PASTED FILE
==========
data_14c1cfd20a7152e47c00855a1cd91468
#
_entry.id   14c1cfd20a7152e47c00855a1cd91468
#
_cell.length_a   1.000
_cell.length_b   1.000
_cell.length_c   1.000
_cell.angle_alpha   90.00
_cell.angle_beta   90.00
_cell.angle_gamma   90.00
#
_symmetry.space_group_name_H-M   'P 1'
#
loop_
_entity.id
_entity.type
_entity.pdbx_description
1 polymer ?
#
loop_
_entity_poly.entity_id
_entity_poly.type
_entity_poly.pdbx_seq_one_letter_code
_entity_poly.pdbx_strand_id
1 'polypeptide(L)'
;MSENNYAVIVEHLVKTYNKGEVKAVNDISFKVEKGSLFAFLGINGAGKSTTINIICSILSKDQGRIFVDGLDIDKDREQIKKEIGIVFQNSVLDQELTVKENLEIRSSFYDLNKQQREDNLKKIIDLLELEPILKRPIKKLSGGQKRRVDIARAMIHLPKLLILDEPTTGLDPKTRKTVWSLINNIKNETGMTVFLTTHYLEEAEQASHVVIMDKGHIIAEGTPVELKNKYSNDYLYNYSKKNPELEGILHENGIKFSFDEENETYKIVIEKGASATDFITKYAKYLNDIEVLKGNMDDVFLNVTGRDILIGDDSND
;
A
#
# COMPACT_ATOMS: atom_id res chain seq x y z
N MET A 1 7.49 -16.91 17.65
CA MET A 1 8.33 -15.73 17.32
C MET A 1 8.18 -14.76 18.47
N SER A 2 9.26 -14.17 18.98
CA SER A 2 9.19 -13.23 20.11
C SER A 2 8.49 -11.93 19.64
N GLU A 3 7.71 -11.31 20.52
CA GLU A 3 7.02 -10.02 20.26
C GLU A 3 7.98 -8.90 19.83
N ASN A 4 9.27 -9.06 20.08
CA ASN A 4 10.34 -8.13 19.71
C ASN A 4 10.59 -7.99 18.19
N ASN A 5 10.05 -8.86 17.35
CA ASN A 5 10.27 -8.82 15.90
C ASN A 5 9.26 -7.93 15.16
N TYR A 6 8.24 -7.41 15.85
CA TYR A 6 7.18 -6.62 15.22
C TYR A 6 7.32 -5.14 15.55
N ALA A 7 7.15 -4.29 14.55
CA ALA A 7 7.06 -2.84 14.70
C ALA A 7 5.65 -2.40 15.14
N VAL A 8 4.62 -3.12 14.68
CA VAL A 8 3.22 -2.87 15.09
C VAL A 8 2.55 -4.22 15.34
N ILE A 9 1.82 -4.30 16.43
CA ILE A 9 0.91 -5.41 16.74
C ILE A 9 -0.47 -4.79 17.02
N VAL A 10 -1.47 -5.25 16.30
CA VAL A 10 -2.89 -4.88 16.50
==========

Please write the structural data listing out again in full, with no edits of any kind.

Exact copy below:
data_14c1cfd20a7152e47c00855a1cd91468
#
_entry.id   14c1cfd20a7152e47c00855a1cd91468
#
_cell.length_a   1.000
_cell.length_b   1.000
_cell.length_c   1.000
_cell.angle_alpha   90.00
_cell.angle_beta   90.00
_cell.angle_gamma   90.00
#
_symmetry.space_group_name_H-M   'P 1'
#
loop_
_entity.id
_entity.type
_entity.pdbx_description
1 polymer ?
#
loop_
_entity_poly.entity_id
_entity_poly.type
_entity_poly.pdbx_seq_one_letter_code
_entity_poly.pdbx_strand_id
1 'polypeptide(L)'
;MSENNYAVIVEHLVKTYNKGEVKAVNDISFKVEKGSLFAFLGINGAGKSTTINIICSILSKDQGRIFVDGLDIDKDREQIKKEIGIVFQNSVLDQELTVKENLEIRSSFYDLNKQQREDNLKKIIDLLELEPILKRPIKKLSGGQKRRVDIARAMIHLPKLLILDEPTTGLDPKTRKTVWSLINNIKNETGMTVFLTTHYLEEAEQASHVVIMDKGHIIAEGTPVELKNKYSNDYLYNYSKKNPELEGILHENGIKFSFDEENETYKIVIEKGASATDFITKYAKYLNDIEVLKGNMDDVFLNVTGRDILIGDDSND
;
A
#
# COMPACT_ATOMS: atom_id res chain seq x y z
N MET A 1 7.49 -16.91 17.65
CA MET A 1 8.33 -15.73 17.32
C MET A 1 8.18 -14.76 18.47
N SER A 2 9.26 -14.17 18.98
CA SER A 2 9.19 -13.23 20.11
C SER A 2 8.49 -11.93 19.64
N GLU A 3 7.71 -11.31 20.52
CA GLU A 3 7.02 -10.02 20.26
C GLU A 3 7.98 -8.90 19.83
N ASN A 4 9.27 -9.06 20.08
CA ASN A 4 10.34 -8.13 19.71
C ASN A 4 10.59 -7.99 18.19
N ASN A 5 10.05 -8.86 17.35
CA ASN A 5 10.27 -8.82 15.90
C ASN A 5 9.26 -7.93 15.16
N TYR A 6 8.24 -7.41 15.85
CA TYR A 6 7.18 -6.62 15.22
C TYR A 6 7.32 -5.14 15.55
N ALA A 7 7.15 -4.29 14.55
CA ALA A 7 7.06 -2.84 14.70
C ALA A 7 5.65 -2.40 15.14
N VAL A 8 4.62 -3.12 14.68
CA VAL A 8 3.22 -2.87 15.09
C VAL A 8 2.55 -4.22 15.34
N ILE A 9 1.82 -4.30 16.43
CA ILE A 9 0.91 -5.41 16.74
C ILE A 9 -0.47 -4.79 17.02
N VAL A 10 -1.47 -5.25 16.30
CA VAL A 10 -2.89 -4.88 16.50